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Down at the foot of South America, beyond the wilds of Patagonia and across the treacherous Straits of Magellan, lies the vibrant outpost of Ushuaia, the self-proclaimed southernmost city in the world.

 

 

Simply getting to this remote outpost of civilisation is an experience in itself.

If you choose to take the ground route from Punta Arenas, the bus will take you alongside the Straits of Magellan, one of the world’s most famous waterways, then onto a ferry for the 25-minute crossing, a bumpy ride at the best of times that is often cancelled due to the rough waters that splash over onto the unprotected cars on the deck.

 

 

Landing on Tierra del Fuego, the journey continues across barren lands where icy winds blow with gale-force ferocity as you cross from Chile into Argentina. The mountains begin to rise again as the coast road winds its way along to the city of Ushuaia, snugly set into the hills beside the Beagle Channel.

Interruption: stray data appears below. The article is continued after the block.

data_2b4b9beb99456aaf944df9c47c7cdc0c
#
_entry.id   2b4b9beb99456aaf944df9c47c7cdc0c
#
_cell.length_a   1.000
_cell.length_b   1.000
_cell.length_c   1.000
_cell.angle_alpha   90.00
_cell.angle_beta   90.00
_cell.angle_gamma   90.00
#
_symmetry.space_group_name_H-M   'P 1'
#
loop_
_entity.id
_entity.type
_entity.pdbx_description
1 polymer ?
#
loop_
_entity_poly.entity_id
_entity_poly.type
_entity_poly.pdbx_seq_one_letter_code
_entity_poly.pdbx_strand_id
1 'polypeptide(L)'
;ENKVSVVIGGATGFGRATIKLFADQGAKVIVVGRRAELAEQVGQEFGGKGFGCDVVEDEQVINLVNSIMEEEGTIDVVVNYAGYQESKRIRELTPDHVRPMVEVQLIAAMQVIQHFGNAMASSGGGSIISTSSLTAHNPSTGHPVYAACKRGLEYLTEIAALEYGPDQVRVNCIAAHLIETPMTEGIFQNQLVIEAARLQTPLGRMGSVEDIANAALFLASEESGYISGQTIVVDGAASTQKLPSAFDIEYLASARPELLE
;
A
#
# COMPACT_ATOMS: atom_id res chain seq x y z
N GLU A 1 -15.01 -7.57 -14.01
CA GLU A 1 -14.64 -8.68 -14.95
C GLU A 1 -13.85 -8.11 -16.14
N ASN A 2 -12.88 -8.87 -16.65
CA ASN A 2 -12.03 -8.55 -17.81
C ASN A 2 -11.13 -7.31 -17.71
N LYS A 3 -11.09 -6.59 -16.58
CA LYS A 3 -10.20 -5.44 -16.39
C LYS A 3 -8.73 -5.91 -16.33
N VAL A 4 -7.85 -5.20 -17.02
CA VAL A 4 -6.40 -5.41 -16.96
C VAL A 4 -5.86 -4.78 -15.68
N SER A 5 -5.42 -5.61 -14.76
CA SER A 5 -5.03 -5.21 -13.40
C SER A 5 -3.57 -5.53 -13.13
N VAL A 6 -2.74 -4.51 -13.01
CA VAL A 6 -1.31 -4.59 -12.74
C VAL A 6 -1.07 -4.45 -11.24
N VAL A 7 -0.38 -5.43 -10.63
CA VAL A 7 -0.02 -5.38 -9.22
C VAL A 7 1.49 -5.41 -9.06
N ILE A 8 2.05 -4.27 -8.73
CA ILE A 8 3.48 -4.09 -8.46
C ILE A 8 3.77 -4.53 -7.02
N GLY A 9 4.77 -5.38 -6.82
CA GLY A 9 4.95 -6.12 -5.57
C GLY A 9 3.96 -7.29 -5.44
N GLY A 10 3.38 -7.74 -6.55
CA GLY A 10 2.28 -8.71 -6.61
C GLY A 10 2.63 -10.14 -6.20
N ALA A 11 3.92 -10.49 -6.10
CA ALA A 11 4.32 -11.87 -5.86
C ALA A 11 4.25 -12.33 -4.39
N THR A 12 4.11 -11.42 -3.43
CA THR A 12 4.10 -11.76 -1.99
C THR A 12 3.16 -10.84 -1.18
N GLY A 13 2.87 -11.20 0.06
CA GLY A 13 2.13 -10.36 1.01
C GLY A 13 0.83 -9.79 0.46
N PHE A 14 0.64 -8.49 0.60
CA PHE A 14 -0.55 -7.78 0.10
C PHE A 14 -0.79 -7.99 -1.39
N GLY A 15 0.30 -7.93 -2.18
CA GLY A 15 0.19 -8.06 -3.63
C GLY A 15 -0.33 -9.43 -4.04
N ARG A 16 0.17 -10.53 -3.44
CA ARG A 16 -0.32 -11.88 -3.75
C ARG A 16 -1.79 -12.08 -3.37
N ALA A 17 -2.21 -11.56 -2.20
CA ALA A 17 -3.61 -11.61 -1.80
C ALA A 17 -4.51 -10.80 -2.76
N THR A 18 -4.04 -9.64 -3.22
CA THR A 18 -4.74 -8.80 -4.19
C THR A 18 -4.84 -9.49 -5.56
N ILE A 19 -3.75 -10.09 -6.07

This rugged port town functions primarily as the gateway to Antarctica. It is a rare day when there is not at least one ship in the docks being filled with passengers or goods to sail away around Cape Horn and into the fearsome iceberg-filled Southern Ocean, and that is what gives the place its buzz.

 

 

Typically cold for most of the year, the place has the feel of a ski town, clinging on to the slippery snow-covered slopes yet offering a warm and welcome hospitality, with restaurants a-plenty and cosy hotels to keep you comfortable for your stay. On the waterfront, a poignant statue stands at attention, in silent tribute to those Argentines killed on the Malvinas (Falklands) Islands.  

 

 

A trip out into the calm bay area, protected from the rough seas, is essential to view the picturesque city and the snow-capped mountains. 11 km from the city lies the Tierra del Fuego national park, a bracken-covered tundra with trails leading to Lago Roca, where you can hike along the Lapataia River while staring at the sight of Cerro Cóndor before reaching the turnaround point at the borderline with Chile. You can take the “end of the world” train. On the other side of the Park, best seen with a tour outfit, lies Lapataia Bay, where you can see Laguna Verde and Laguna Negra before heading back out.

 

 

It is possible, but not easy or cheap, to book onto a scenic flight over the infamous Cape Horn or get passage on a vessel to the ice continent of Antarctica further south, but if you do not have the time the transfixing experience of visiting Ushuaia once will make you want to return for that trip of a lifetime in the future.



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